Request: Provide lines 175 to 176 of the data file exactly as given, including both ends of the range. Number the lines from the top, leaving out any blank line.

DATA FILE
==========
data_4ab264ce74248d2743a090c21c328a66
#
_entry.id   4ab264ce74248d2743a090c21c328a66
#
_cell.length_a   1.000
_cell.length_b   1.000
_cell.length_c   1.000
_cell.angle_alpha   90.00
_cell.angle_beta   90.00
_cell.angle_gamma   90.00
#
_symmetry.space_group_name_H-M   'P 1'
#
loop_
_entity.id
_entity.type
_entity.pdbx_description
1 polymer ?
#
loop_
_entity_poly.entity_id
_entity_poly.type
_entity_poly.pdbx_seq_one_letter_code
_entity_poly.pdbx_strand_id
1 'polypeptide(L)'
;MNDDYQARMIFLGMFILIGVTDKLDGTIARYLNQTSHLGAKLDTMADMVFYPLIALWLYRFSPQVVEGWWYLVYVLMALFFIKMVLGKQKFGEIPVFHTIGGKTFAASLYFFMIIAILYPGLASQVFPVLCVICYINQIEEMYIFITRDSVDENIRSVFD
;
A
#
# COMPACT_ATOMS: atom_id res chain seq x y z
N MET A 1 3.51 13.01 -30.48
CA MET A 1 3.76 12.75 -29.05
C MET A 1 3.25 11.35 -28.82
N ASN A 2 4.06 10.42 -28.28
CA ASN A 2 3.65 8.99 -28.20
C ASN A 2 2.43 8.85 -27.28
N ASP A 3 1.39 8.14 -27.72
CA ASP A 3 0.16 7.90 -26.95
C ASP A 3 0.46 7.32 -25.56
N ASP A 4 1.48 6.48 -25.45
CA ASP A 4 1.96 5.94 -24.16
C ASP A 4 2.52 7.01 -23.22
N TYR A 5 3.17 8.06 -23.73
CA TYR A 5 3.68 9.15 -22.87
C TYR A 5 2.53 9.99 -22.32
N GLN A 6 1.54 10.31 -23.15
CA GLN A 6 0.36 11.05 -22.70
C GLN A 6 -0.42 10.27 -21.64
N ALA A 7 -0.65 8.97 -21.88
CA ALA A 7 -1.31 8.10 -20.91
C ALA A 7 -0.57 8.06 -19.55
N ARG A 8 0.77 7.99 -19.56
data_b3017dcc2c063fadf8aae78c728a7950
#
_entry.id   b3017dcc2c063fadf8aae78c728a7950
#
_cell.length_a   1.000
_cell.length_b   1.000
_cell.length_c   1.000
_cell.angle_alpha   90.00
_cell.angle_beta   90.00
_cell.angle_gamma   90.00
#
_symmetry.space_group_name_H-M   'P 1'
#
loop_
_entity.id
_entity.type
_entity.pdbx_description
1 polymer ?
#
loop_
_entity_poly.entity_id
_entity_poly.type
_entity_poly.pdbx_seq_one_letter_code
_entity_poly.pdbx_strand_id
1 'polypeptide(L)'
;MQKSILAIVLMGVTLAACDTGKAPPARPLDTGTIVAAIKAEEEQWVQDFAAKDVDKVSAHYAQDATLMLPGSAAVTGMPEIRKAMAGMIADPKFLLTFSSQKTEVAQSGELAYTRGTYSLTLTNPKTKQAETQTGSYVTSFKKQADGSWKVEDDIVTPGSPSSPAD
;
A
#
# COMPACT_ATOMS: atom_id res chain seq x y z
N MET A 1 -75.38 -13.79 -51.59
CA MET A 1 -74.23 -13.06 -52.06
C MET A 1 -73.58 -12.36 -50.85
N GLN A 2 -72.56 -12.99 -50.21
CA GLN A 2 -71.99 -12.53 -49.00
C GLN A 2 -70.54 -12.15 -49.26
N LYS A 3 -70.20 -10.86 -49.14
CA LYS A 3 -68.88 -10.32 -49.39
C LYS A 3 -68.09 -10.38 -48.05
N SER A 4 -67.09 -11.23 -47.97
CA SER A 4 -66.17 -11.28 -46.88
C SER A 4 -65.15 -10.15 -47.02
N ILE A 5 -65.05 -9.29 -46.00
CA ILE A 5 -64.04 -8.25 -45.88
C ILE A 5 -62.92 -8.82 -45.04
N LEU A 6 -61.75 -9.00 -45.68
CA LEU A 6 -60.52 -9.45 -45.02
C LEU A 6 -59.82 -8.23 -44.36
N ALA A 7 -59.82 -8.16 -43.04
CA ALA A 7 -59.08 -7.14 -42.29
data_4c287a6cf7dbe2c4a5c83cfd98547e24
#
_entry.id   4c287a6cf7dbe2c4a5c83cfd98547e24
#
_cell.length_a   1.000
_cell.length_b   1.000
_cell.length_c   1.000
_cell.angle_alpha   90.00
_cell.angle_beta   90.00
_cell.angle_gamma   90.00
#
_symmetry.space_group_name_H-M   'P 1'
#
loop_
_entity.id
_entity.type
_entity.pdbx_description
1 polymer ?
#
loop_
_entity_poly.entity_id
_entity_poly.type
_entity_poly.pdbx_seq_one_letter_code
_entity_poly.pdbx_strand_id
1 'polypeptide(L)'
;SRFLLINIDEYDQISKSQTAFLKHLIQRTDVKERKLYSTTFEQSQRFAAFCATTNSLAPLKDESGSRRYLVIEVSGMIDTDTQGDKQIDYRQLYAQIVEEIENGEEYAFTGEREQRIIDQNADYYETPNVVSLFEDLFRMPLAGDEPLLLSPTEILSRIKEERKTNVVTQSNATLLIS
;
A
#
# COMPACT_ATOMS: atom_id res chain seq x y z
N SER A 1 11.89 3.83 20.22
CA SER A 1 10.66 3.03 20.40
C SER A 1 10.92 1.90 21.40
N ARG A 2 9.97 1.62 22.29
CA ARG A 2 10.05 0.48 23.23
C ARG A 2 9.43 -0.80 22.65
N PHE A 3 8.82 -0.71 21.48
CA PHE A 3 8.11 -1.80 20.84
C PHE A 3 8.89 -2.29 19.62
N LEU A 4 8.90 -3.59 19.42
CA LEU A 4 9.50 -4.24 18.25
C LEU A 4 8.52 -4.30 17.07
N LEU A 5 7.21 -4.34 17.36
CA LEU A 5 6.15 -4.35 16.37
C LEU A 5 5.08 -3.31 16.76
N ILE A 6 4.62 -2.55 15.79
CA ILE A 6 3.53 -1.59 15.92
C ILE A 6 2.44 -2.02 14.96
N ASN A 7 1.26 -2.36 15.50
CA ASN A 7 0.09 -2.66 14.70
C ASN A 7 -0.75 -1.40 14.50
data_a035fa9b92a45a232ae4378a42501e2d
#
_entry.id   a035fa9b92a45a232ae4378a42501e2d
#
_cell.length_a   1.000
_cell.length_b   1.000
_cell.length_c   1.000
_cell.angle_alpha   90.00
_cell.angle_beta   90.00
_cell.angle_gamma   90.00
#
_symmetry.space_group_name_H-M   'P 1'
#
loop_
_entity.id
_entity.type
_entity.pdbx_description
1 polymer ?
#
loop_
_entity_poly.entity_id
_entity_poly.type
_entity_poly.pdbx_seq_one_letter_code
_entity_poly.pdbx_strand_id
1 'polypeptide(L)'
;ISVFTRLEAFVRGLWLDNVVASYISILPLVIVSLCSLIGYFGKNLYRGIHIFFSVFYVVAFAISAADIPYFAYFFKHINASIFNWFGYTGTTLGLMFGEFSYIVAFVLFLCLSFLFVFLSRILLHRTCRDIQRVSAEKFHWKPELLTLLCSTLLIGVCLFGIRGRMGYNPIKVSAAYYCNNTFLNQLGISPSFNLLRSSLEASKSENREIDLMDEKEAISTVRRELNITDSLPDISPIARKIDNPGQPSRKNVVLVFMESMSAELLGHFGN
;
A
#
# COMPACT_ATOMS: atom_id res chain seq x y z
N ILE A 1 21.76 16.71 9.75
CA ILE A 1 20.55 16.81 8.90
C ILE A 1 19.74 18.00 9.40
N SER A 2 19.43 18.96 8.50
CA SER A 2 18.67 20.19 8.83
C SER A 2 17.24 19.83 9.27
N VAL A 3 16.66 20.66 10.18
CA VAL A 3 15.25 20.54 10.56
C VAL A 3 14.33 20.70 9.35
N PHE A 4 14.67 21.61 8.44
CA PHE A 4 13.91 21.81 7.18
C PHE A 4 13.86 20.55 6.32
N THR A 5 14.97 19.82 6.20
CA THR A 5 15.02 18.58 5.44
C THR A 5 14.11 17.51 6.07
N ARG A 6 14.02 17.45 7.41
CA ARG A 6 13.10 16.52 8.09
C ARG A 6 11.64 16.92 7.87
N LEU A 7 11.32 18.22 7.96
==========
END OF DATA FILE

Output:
_entity_poly.type
_entity_poly.pdbx_seq_one_letter_code